It has been predicted that global OTT market revenues will reach $65 billion by 2021. This is largely being driven by increasing uptake and the global expansion of services like Netflix, which launched in the Middle East last year. In the meantime, a recent report from IDATE predicts that the number of pay-TV subscribers will double in the next five years in the Middle East and Africa, partly fuelled by the growth of OTT video services. The same report also states that more than 80% of households in the MENA region receive their television programmes via satellite. It’s clear from these statistics that demand for quality content across platforms continues to grow both regionally and globally.
The main challenge for operators is to navigate this converging ecosystem and ensure that consumers receive premium content securely, with the best possible user experience. Unlike a couple of years ago, when pay-TV operators viewed services such as Netflix as direct competitors, operators today are looking for ways to collaborate with such services or even non-traditional TV platforms.
It’s clear by now that we are not living in an either/or scenario. Collaboration, or at least strategic co-existence, is often a practical and efficient way to enhance the overall user experience, a key differentiator in today’s competitive market. The common approach for operators is to offer a hybrid settop box (STB) with linear TV and OTT services – whether their own or from a partner such as Netflix. This way, the operator controls the HDMI 1 and gets consumers to pay attention to its content instead of the OTT apps on the smart TV.
In fact, Android TV is an excellent option for operators who want to launch a hybrid STB quickly, with low development and operational costs. By leveraging built-in features of Android TV, operators can add their broadcast service in six to nine months and give consumers instant access to thousands of OTT and other apps in the Google Play Store. Android TV allows operators to futureproof the STB and expand business opportunities beyond media. Securing this open platform requires careful planning, but it is well worth the work for the benefits Android TV offers.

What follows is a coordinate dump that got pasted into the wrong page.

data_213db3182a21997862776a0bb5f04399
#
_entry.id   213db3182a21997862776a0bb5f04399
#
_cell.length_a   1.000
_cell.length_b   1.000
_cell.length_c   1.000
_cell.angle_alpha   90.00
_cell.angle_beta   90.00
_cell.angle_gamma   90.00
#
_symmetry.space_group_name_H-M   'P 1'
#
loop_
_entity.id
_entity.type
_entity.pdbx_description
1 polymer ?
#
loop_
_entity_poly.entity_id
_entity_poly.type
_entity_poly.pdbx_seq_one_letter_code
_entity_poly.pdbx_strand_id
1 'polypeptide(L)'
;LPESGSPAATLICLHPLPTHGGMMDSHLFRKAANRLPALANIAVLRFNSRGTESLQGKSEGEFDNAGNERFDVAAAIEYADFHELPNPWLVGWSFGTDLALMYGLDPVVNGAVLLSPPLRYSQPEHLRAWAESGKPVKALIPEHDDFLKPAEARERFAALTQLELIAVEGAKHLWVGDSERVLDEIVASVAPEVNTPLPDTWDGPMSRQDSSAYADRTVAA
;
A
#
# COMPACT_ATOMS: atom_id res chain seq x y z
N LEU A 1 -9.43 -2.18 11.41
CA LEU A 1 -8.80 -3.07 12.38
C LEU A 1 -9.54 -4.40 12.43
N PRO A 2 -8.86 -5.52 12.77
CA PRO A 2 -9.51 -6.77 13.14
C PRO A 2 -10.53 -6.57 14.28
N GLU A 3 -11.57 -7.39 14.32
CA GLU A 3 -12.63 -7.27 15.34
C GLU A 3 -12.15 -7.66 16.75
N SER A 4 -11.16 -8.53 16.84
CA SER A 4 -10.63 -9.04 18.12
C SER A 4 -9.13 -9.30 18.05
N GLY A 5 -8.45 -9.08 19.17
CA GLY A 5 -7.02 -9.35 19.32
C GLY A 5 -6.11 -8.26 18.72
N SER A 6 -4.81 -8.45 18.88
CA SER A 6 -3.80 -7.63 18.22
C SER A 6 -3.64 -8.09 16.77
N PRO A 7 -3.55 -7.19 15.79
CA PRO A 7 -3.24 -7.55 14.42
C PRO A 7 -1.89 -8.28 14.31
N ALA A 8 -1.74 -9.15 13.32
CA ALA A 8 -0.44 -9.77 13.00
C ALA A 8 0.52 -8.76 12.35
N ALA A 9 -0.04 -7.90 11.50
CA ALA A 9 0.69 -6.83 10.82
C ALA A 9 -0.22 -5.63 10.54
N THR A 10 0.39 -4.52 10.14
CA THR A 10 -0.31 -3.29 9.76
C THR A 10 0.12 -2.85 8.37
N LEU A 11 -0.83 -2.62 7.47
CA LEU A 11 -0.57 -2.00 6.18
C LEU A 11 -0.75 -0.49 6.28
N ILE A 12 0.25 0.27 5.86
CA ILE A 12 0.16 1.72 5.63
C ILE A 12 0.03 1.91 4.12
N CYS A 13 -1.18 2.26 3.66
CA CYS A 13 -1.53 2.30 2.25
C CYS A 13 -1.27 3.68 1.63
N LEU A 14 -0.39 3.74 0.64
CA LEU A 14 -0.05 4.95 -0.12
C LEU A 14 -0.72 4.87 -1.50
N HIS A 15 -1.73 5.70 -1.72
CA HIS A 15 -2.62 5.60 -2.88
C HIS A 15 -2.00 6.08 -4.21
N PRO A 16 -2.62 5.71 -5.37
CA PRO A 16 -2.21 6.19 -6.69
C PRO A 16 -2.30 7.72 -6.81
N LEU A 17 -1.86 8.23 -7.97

However, what if the consumer is on the fence about your broadcast service? How can you make the sign-on process easier and cheaper? There are now two more ways for operators to do so: one is to embed CA directly into TVs, the other is to give them a small CI plus 2.0 USB CAM that plugs into the TV.
At IBC 2017, both of these approaches have been announced as a reality, to offer premium content to consumers easily and cost-effectively. With pre-integrated pay-TV security capabilities within a TV, consumers can now have the best of both worlds – instant access to their favourite pay TV service on the big screen, without extra equipment. For operators, this has the potential to make subscriber acquisition easier by providing consumers with frictionless instant access pay-TV services on a new TV that they purchase. CI plus 2.0 USB CAM offers another cost-effective method for operators to provide consumers access to pay-TV without an STB.
The world is going unmanaged in the long term: consumers love watching content on tablets, mobile phones, game consoles and smart TVs. But for at least the next 10 years, broadcast services in MENA will remain important. Operators must be free to choose the platform that delivers the best user experience and cost efficiencies to compete, whether that is a hybrid STB, a USB CAM or delivery direct to the TV. The right security partner will protect the operator’s overall ecosystem and business model.
Khaled Al-Jamal is Head of Sales, MENA, Irdeto. The company recently announced the launch of TV Cloaked CA and a partnership with Vestel to integrate pay TV security directly into TVs.